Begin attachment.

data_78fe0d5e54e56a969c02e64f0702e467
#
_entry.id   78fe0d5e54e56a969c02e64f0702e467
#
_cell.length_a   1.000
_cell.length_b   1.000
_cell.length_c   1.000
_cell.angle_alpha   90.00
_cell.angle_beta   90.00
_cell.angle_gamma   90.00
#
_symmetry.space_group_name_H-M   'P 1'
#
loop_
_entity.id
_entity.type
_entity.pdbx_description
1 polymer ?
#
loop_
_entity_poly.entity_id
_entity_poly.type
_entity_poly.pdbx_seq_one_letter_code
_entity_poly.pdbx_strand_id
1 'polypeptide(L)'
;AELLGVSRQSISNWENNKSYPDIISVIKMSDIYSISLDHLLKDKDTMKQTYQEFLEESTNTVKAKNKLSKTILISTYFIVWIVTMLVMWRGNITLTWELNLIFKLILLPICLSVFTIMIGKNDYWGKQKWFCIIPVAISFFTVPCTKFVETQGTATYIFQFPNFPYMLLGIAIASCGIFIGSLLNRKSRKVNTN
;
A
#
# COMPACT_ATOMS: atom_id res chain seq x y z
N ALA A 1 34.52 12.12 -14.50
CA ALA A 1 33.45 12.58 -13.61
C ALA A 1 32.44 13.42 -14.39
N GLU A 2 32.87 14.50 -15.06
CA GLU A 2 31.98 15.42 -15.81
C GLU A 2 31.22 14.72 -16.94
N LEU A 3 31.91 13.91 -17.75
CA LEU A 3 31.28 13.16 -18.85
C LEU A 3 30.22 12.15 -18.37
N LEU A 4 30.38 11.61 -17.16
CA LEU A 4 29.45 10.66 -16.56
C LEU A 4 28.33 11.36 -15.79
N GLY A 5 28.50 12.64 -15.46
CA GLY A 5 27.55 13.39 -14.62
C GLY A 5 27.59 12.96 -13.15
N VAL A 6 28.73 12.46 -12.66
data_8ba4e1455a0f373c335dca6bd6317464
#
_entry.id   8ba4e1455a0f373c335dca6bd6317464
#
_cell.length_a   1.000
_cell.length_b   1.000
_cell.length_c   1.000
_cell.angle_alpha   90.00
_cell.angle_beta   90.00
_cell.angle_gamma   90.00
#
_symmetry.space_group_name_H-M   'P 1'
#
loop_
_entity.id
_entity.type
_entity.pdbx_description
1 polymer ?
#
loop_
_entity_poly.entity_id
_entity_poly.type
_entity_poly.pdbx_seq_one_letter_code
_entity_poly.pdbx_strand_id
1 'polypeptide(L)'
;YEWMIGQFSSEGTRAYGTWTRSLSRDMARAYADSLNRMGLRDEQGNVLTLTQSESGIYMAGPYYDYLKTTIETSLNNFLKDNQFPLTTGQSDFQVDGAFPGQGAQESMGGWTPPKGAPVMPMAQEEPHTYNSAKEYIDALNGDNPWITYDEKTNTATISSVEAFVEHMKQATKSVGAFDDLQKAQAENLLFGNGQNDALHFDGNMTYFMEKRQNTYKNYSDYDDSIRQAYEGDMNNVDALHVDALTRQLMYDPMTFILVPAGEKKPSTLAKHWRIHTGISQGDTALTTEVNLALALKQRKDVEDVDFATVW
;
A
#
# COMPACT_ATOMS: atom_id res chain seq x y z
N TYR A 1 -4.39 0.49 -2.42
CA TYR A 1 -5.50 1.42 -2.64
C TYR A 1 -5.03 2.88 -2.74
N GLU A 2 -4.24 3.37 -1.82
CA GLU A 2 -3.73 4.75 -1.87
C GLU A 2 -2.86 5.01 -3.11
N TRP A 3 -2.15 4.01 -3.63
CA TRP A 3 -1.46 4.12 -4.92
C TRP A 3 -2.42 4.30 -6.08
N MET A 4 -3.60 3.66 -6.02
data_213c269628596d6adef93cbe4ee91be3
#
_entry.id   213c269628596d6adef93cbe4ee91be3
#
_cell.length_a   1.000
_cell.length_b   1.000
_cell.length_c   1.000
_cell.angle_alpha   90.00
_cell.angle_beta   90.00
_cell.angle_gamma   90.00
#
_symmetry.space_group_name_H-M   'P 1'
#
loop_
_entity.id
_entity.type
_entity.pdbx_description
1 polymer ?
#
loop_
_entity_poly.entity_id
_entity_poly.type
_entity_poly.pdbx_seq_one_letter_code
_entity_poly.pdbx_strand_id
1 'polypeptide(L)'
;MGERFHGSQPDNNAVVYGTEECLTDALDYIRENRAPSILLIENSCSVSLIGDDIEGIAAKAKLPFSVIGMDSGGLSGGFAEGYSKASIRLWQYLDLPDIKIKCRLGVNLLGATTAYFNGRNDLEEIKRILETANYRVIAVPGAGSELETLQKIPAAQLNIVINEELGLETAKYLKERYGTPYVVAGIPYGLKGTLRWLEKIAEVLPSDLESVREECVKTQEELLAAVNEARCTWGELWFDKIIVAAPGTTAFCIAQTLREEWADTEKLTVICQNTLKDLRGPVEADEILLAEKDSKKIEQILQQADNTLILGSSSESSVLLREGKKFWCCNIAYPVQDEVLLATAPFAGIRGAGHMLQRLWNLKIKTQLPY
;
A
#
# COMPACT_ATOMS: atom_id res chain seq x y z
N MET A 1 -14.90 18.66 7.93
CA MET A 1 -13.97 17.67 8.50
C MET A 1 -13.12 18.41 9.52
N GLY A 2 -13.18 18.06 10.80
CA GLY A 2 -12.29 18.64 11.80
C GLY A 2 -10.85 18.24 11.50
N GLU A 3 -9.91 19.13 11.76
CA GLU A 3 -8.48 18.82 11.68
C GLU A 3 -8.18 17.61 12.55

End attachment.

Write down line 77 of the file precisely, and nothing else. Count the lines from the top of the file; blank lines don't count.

N TYR A 1 -4.39 0.49 -2.42